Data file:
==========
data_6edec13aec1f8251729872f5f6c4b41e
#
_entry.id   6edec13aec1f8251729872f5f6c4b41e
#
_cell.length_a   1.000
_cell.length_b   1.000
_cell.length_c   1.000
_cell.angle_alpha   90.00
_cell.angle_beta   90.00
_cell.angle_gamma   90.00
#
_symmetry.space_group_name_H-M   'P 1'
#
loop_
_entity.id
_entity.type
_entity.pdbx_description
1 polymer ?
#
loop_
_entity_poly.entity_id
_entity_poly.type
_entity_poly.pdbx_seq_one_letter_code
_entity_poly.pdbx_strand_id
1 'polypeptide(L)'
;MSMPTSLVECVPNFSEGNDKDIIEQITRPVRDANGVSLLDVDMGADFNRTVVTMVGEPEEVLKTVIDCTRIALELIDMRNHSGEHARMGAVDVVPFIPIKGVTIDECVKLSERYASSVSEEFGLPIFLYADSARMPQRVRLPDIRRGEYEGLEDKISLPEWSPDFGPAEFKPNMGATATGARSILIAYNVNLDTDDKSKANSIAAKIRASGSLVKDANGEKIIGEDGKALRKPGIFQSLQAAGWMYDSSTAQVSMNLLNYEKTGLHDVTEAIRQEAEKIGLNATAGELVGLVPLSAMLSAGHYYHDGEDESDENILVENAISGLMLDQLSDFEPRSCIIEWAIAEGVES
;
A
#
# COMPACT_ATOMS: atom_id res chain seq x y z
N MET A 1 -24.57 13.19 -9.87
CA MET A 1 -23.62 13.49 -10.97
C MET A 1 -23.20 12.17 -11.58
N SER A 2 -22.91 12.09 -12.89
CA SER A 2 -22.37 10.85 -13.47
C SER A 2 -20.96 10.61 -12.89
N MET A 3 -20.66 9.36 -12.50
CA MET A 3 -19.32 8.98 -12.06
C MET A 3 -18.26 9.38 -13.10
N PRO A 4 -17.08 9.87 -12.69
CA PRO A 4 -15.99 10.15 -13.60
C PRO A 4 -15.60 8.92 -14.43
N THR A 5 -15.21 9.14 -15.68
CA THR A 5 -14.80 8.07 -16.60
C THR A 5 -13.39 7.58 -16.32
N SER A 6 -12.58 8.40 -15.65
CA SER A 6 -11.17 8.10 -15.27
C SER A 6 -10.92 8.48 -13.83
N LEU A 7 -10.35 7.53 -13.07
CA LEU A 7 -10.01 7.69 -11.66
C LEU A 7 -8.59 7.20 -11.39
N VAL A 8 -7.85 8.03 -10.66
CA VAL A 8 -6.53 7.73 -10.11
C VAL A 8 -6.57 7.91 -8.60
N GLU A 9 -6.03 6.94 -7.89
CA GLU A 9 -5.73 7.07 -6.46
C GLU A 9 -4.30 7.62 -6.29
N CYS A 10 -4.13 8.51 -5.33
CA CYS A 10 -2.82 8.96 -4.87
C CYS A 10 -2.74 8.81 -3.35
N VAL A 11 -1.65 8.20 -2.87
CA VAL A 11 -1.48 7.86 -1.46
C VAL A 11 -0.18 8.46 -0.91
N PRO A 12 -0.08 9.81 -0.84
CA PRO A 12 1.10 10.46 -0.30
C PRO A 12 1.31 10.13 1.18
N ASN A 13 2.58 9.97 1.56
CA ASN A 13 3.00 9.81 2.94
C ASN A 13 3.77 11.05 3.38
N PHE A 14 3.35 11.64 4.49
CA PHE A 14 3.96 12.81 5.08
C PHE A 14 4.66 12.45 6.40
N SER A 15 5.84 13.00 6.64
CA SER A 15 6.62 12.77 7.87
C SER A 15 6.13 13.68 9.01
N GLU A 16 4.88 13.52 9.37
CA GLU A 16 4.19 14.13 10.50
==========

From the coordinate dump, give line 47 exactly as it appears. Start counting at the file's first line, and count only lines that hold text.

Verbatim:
CA SER A 6 -11.17 8.10 -15.27